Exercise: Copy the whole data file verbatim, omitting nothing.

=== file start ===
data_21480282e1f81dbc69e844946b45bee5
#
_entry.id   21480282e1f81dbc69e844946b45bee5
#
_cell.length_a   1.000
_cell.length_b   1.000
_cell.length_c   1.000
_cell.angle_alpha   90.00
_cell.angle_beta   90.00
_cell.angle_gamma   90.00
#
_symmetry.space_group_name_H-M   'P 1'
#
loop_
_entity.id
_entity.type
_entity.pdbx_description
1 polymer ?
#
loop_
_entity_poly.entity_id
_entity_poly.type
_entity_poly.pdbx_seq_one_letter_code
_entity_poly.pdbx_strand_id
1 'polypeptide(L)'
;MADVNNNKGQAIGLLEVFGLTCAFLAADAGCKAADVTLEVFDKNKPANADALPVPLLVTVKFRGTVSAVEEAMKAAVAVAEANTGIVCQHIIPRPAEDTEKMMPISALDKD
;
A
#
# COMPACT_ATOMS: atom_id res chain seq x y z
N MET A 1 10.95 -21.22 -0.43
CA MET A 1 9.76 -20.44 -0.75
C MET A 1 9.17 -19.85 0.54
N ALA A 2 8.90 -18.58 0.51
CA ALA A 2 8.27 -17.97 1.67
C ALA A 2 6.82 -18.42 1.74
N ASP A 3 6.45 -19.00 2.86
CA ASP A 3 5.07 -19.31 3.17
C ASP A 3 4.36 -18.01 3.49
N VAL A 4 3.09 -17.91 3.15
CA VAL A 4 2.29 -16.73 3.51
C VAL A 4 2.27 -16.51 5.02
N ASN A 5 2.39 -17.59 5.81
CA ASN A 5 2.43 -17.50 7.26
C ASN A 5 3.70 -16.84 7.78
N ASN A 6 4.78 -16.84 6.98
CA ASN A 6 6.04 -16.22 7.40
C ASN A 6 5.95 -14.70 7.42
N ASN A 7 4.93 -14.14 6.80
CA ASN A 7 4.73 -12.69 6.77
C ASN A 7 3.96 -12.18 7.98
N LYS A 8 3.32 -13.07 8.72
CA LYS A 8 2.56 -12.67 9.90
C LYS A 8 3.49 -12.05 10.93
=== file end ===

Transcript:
data_21480282e1f81dbc69e844946b45bee5
#
_entry.id   21480282e1f81dbc69e844946b45bee5
#
_cell.length_a   1.000
_cell.length_b   1.000
_cell.length_c   1.000
_cell.angle_alpha   90.00
_cell.angle_beta   90.00
_cell.angle_gamma   90.00
#
_symmetry.space_group_name_H-M   'P 1'
#
loop_
_entity.id
_entity.type
_entity.pdbx_description
1 polymer ?
#
loop_
_entity_poly.entity_id
_entity_poly.type
_entity_poly.pdbx_seq_one_letter_code
_entity_poly.pdbx_strand_id
1 'polypeptide(L)'
;MADVNNNKGQAIGLLEVFGLTCAFLAADAGCKAADVTLEVFDKNKPANADALPVPLLVTVKFRGTVSAVEEAMKAAVAVAEANTGIVCQHIIPRPAEDTEKMMPISALDKD
;
A
#
# COMPACT_ATOMS: atom_id res chain seq x y z
N MET A 1 10.95 -21.22 -0.43
CA MET A 1 9.76 -20.44 -0.75
C MET A 1 9.17 -19.85 0.54
N ALA A 2 8.90 -18.58 0.51
CA ALA A 2 8.27 -17.97 1.67
C ALA A 2 6.82 -18.42 1.74
N ASP A 3 6.45 -19.00 2.86
CA ASP A 3 5.07 -19.31 3.17
C ASP A 3 4.36 -18.01 3.49
N VAL A 4 3.09 -17.91 3.15
CA VAL A 4 2.29 -16.73 3.51
C VAL A 4 2.27 -16.51 5.02
N ASN A 5 2.39 -17.59 5.81
CA ASN A 5 2.43 -17.50 7.26
C ASN A 5 3.70 -16.84 7.78
N ASN A 6 4.78 -16.84 6.98
CA ASN A 6 6.04 -16.22 7.40
C ASN A 6 5.95 -14.70 7.42
N ASN A 7 4.93 -14.14 6.80
CA ASN A 7 4.73 -12.69 6.77
C ASN A 7 3.96 -12.18 7.98
N LYS A 8 3.32 -13.07 8.72
CA LYS A 8 2.56 -12.67 9.90
C LYS A 8 3.49 -12.05 10.93